The UK and Scottish Governments continue to announce measures to support people and organisations. You may be able to use:
The Coronavirus Business Interruption Loan Scheme (CBILS)
The CBILS scheme is now open and will provide loans of up to £5m to SMEs (including charities whose trading activities makes up more than 50% of total revenue) subject to certain criteria. CBILS will be provided by the British Business Bank to participating lenders, who will then administer and sanction the loans in line with their normal lending criteria. To find out more about CBILS including an eligibility checker, frequently asked questions and how to apply, please visit the CBILS website here – https://www.british-business-bank.co.uk/ourpartners/coronavirus-business-interruption-loan-scheme-cbils/for-businesses-and-advisors/
We are helping clients prepare their funding propositions to their existing banks. Ensuring the right information is presented in the right way will increase the likelihood of credit approval, and also shorten the time taken to reach that decision. Please contact our team today for advice on 0131 558 5800 or email email@example.com.
- CBILS – the details – https://www.chiene.co.uk/resources/coronavirus-business-interruption-loan-scheme-cbils-details/
- CBILS Frequently Asked Questions – https://www.chiene.co.uk/resources/coronavirus-business-interruption-loan-scheme-cbils-faq/
- Quick Eligibility Checklist – https://www.chiene.co.uk/resources/coronavirus-business-interruption-loan-scheme-cbils-quick-eligibility-checklist/
UPDATE – 03/04/20
The Chancellor has updated the terms of the CBILs scheme to offer support to large and small businesses. Changes made during his announcement include:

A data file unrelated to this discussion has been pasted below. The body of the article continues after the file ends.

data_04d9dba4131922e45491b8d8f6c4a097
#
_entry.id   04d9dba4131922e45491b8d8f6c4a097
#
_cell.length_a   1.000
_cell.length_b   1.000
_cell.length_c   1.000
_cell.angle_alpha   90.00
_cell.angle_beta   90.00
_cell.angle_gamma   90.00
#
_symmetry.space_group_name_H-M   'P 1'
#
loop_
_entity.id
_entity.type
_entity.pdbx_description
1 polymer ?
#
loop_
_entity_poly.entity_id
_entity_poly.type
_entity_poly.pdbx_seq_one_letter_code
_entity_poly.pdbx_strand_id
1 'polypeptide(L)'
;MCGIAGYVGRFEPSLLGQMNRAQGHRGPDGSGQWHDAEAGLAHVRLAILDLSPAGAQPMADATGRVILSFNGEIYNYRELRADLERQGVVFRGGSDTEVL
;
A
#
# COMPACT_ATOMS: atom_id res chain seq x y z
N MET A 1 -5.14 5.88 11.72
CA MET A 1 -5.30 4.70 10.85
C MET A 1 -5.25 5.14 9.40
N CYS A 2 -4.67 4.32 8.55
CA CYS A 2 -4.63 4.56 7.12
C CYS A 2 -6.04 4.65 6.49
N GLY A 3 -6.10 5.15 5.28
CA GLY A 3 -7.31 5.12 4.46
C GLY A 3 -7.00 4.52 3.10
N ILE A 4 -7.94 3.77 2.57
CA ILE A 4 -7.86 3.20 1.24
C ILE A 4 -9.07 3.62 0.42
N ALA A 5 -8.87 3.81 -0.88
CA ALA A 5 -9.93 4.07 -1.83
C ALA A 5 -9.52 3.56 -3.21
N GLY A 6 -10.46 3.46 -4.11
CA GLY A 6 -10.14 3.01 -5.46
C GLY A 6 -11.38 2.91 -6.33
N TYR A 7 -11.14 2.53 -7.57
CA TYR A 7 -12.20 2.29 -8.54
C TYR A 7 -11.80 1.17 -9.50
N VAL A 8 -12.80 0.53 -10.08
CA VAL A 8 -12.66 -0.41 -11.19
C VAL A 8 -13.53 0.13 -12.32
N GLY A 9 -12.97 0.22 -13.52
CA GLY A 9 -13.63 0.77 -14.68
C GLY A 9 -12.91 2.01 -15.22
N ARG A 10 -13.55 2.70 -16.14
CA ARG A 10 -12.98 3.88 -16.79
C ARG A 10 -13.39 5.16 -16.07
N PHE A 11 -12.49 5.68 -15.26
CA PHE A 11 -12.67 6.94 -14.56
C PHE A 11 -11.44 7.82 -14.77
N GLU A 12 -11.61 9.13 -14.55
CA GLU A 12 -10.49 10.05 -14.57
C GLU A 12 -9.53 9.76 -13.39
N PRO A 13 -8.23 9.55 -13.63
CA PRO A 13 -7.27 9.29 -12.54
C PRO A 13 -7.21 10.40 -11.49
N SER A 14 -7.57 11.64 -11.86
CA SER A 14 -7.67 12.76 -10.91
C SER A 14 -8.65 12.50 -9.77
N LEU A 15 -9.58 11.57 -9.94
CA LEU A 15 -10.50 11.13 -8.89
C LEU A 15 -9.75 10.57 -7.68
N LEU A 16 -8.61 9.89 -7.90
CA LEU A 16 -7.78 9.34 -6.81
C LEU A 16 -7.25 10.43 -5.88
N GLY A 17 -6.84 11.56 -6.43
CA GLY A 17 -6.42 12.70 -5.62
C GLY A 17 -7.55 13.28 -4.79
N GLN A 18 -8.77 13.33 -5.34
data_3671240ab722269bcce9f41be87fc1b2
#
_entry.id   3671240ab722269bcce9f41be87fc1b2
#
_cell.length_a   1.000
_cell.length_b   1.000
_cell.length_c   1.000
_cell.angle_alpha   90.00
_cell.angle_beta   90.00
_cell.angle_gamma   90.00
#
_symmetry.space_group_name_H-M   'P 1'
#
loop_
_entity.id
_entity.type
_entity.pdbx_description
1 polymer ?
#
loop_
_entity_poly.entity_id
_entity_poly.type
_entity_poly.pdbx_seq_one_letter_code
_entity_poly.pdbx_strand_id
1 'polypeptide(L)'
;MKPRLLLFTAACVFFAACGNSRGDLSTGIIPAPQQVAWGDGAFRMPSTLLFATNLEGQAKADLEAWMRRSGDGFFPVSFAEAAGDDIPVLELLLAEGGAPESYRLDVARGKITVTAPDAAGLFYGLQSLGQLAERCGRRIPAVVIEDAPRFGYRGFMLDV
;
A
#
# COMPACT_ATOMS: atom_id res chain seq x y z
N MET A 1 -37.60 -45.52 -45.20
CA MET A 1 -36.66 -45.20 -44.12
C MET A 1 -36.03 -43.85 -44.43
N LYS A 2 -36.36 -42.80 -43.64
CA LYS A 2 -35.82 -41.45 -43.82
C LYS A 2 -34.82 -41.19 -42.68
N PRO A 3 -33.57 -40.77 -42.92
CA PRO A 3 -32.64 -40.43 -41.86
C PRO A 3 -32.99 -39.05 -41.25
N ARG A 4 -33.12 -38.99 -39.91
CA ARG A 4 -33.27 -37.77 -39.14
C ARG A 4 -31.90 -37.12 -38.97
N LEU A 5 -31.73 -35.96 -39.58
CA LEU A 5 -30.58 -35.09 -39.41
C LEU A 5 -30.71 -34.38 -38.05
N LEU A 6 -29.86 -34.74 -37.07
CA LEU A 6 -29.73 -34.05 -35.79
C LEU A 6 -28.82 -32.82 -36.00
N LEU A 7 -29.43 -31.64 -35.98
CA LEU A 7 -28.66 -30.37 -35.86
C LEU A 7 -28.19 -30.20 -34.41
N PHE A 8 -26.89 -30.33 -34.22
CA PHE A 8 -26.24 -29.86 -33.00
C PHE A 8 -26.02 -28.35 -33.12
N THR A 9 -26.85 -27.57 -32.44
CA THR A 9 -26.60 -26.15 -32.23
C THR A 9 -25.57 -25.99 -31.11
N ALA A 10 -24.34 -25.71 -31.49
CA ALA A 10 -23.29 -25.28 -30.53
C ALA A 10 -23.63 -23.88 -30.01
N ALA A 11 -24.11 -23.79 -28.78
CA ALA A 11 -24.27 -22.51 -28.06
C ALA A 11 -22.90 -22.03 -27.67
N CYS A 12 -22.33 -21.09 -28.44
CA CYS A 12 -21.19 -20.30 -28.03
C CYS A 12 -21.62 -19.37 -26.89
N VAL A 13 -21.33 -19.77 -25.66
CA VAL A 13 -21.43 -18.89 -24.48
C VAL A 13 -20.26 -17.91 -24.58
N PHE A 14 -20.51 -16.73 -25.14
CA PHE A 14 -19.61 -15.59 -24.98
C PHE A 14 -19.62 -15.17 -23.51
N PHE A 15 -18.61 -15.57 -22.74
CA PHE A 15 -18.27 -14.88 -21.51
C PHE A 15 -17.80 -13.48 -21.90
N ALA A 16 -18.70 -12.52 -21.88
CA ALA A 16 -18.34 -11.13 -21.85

- A new Coronavirus Large Business Interruption Loan Scheme (CLBILS) that will provide a Government guarantee of 80% for loans of up to £25 million for organisations with an annual turnover of £45-500 million.
- A ban on banks demanding personal guarantees on loans of less than £250,000 in order to speed up the process of lending and reduce financial risk for applicants.
- “Viable” small businesses affected by COVID-19 don’t have to search for finance before they apply for the Coronavirus Business Interruption Loan Scheme (CBILS).
Further details of these updates can be found on the HM Treasury website here.
Sick pay funding and Coronavirus Job Retention Scheme
The Government will fully fund the cost of two weeks’ Statutory Sick Pay (SSP) for employers with fewer than 250 staff. SSP will be paid from day one where people have the virus or have to self-isolate, or care for those who do.
There will be support through Universal Credit and Employment and Support Allowance for self-employed people and others not entitled to SSP.